Mentimeter: Using Mentimeter in the classroom

Using technology in the classroom may seem daunting and also challenging, particularly using digital tools that may be unfamiliar and especially within a live teaching session.  So, how do you start, what tools are available and how can you use them?

This post is the second case study in the series focussing on the use of digital tools in the classroom.


Miles Smith, Lecturer saw the potential of Mentimeter whilst attending a conference and was impressed with the audience enthusiasm and feedback on the use of the tool.  Following on from this, he decided to use the tool, including Padlet with his students to aid reflection, discussion and as a method to test the students’ knowledge during the session.  Students have enjoyed the use of the tools to aid collaboration and as a resource that’s available as a reflective document after the session.

What is Mentimeter?

Mentimeter is an easy to use online platform for voting and collaborating, primarily used  to support engaging presentations.  It’s also used in an educational setting and can easily be introduced during a session to quiz students via a range of different question methods.  These include a word cloud, multiple choice, scales, matrix, open-ended and many more question types.

Watch the below film to find out more. (this video will have captions enabled in due course)


During the session, Miles started by engaging the students in discussion around a topic to get the students thinking.  He then used the open-ended question type in Mentimeter to open up a dialogue around the topic area that had been discussed.  Students then used the simple code to open their browser and access the question to answer the question, including using their smartphones.  Students then posted their views on the question related to the topic discussion.  Miles then opened up the session for further discussion around the responses made in groups.

Later on in the session Mentimeter was used to quiz the students about a certain factor that they felt was most influencing relating to the main question posted.  This used a different question type with set answers that the students could choose from.

multiple choice question

An example of the results from using the multiple choice question


Miles couldn’t see many challenges in terms of using the software, it’s ease of use is a very positive factor in terms of setting up presentations and quizzes that can be used during a session.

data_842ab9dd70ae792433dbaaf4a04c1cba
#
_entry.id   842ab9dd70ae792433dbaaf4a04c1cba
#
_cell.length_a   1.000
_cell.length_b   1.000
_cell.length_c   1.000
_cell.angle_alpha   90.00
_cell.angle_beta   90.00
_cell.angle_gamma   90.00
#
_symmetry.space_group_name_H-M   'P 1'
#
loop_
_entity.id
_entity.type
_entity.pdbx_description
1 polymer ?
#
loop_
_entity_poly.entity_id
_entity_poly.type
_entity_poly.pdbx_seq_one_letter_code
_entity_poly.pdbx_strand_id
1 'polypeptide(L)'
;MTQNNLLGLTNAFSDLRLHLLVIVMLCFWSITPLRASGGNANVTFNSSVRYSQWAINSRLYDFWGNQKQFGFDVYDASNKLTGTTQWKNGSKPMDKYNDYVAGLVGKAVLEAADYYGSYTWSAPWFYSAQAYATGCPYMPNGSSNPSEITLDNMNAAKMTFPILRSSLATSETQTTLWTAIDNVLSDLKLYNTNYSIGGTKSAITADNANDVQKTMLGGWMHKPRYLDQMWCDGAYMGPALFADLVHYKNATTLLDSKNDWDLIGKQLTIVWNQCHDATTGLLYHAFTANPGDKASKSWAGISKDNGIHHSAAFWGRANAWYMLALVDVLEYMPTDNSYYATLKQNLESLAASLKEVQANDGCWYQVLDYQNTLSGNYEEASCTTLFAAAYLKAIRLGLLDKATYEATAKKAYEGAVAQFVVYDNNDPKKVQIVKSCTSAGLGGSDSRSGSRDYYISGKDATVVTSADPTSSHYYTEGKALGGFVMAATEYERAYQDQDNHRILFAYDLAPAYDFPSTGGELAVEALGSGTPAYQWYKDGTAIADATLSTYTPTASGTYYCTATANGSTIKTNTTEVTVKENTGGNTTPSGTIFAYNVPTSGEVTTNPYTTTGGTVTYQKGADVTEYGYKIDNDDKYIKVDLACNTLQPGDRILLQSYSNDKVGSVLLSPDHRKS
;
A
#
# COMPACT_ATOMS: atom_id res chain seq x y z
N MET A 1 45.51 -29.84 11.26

One of the potential challenges or restrictions of a free Mentimeter account is that you are restricted to using just two slides in any given presentation.  Miles didn’t feel that this was a hindrance as it did mean that the tool could only be used sparingly as there could be a temptation to overuse its use in the classroom.

In terms of Padlet, Miles is still developing his use of the tool.  Some aspects felt a little clunky, which made it slightly challenging for the students in terms of posting content, which could be posted off-screen or needed to be moved into a better position in the Padlet.  You can select different types of template, which have different settings for example a single thread down the page, or templates that work in blocks, so this may alleviate some of these challenges.

Benefits & Outcomes

In terms of the session, the use of Mentimeter and Padlet aided communication and provided students with a more engaging and interesting experience.  Feedback on using the tool was instant and Miles was able to very quickly gauge his students’ understanding on a specific topic.

The students all seemed to enjoy the session and they could access Mentimeter from their browser through their laptop computer or their smart device easily.

None of the students had any difficultly accessing the tools and they were all actively involved in shaping the session in a positive way.

I think they liked to see their posts going up anonymously and then for those to be used and engaged with the tutor, Miles Smith

An important consideration is how the tools are used with the students, so if Padlet is used what is the nature of the task? How do you setup purposeful, collaborative tasks that are meaningful to ensure that they are communicative and not something that is about the students working independently and doing it themselves?

The session therefore was complimented by having that group interaction, with groups of two students collaborating on different topics and questions.  The technology and use of Mentimeter helped to reinforce learning and the Padlet board is also available to the students as a downloadable PDF in their LearningSpace.  This means that they can go back and review content.

It was interesting because it got them to really deliberate and consider different options to develop those critical thinking skills

More details

Head over to Mentimeter and setup a free account to get started:

You can also find further digital tools available to try from our TELkit

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Matt Ewens

Digital Innovation Technologist

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